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Monopoly Pricing of an Antibiotic Subject to Bacterial Resistance

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  • Markus Herrmann
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    Abstract

    We develop a dynamic bio-economic model of bacterial resistance and disease transmission in which we characterize the pricing policy of a monopolist who is protected by a patent. After expiration, the monopolist behaves competitively in a generic industry having open access to the common pool of antibiotic efficacy and infection. The monopolist manages endogenously the levels of antibiotic efficacy as well as the infected population, which represent quality and market size respectively and achieves, at least temporarily, higher such levels than a hypothetically myopic monopolist who does not take into account the dynamic externalities. The pricing policy and the biological system are characterized by the turnpike property. Before the patent vanishes, the monopolist behaves more and more myopically, leading to a continuous decrease in the price of the antibiotic. Once the generic industry takes over, a discontinuous fall in price occurs. Whether a prolongation of the patent is socially desirable depends on the relative levels of antibiotic efficacy and infection.

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    Bibliographic Info

    Paper provided by CIRPEE in its series Cahiers de recherche with number 0946.

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    Date of creation: 2009
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    Handle: RePEc:lvl:lacicr:0946

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    Related research

    Keywords: Antibiotic efficacy; public health; monopoly pricing; renewable resource; optimal control; turnpike; patent length;

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    1. John B. Horowitz & H. Brian Moehring, 2004. "How property rights and patents affect antibiotic resistance," Health Economics, John Wiley & Sons, Ltd., vol. 13(6), pages 575-583.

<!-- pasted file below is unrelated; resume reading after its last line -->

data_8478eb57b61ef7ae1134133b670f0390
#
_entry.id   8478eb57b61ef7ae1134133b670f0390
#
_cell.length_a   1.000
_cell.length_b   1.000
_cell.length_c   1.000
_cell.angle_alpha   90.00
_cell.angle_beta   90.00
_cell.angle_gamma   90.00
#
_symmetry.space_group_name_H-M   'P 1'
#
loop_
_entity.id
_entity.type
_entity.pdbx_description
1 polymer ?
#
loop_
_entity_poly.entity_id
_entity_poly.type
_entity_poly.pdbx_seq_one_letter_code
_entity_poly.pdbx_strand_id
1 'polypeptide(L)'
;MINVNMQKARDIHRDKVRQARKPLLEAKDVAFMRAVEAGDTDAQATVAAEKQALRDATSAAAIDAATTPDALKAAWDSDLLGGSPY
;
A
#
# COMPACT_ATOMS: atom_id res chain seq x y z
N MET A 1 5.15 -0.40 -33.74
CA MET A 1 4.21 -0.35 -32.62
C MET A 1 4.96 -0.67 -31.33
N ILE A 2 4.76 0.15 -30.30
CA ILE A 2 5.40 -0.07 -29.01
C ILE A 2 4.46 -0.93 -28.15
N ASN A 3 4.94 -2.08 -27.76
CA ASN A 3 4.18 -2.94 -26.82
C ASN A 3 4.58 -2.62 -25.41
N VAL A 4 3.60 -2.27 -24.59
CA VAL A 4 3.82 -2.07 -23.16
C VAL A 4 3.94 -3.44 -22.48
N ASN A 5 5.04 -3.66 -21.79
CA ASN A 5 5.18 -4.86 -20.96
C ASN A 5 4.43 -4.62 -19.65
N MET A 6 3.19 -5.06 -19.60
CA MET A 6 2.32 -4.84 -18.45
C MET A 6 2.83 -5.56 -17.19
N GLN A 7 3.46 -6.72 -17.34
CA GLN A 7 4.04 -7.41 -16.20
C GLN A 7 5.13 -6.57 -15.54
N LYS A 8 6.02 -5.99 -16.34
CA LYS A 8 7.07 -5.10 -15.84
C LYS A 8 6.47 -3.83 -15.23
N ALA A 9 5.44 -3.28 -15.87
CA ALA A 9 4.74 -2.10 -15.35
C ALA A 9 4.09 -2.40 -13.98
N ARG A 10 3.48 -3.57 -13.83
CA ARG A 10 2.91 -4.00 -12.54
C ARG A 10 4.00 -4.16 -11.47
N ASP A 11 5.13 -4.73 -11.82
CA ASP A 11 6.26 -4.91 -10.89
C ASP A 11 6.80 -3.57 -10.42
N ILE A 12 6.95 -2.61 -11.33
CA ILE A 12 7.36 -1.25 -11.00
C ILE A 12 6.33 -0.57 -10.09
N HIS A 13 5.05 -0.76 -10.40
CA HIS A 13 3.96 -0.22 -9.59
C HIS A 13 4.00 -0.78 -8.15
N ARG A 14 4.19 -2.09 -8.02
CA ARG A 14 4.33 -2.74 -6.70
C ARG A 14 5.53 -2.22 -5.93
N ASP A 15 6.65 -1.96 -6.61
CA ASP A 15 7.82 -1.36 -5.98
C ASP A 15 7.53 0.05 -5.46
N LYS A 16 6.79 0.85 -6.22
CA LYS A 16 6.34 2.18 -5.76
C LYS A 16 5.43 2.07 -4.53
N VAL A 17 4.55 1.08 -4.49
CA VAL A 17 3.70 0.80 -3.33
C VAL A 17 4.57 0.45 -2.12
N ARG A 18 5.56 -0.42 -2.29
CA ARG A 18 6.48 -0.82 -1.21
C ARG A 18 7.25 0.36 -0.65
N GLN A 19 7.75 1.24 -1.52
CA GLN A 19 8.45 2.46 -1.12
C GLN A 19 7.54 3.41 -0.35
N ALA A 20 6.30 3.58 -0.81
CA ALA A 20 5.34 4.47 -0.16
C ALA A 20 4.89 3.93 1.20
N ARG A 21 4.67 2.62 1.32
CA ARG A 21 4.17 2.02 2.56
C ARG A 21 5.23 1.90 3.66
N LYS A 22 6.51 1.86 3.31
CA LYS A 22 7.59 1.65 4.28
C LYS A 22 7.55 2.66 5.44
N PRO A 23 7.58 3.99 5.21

2. Stéphane Mechoulan, 2007. "Market structure and communicable diseases," Canadian Journal of Economics, Canadian Economics Association, vol. 40(2), pages 468-492, May.
    3. GAUDET, Gérard & HERRMANN, Markus, 2007. "The Economic Dynamics of Antibiotic Efficacy under Open Access," Cahiers de recherche 04-2007, Centre interuniversitaire de recherche en économie quantitative, CIREQ.
    4. Kessing, Sebastian G. & Nuscheler, Robert, 2006. "Monopoly pricing with negative network effects: The case of vaccines," European Economic Review, Elsevier, vol. 50(4), pages 1061-1069, May.
    5. Gersovitz, Mark & Hammer, Jeffrey S., 2001. "The economic control of infectious diseases," Policy Research Working Paper Series 2607, The World Bank.
    6. Tisdell, Clem, 1982. "Exploitation of Techniques That Decline in Effectiveness with Use," Public Finance = Finances publiques, , vol. 37(3), pages 428-37.
    7. Coast, J. & Smith, R. D. & Millar, M. R., 1998. "An economic perspective on policy to reduce antimicrobial resistance," Social Science & Medicine, Elsevier, vol. 46(1), pages 29-38, January.
    8. Gardner Brown & Ramanan Laxminarayan, 1998. "Economics of Antibiotic Resistance," Working Papers 0060, University of Washington, Department of Economics.
    9. Laxminarayan, Ramanan & Brown, Gardner M., 2001. "Economics of Antibiotic Resistance: A Theory of Optimal Use," Journal of Environmental Economics and Management, Elsevier, vol. 42(2), pages 183-206, September.
    10. Fischer, Carolyn & Laxminarayan, Ramanan, 2005. "Sequential development and exploitation of an exhaustible resource: do monopoly rights promote conservation?," Journal of Environmental Economics and Management, Elsevier, vol. 49(3), pages 500-515, May.
    11. Kingston, William, 2000. "Antibiotics, invention and innovation," Research Policy, Elsevier, vol. 29(6), pages 679-710, June.
    12. Scott Morton, Fiona M., 2000. "Barriers to entry, brand advertising, and generic entry in the US pharmaceutical industry," International Journal of Industrial Organization, Elsevier, vol. 18(7), pages 1085-1104, October.
    13. Rudholm, Niklas, 2002. "Economic implications of antibiotic resistance in a global economy," Journal of Health Economics, Elsevier, vol. 21(6), pages 1071-1083, November.
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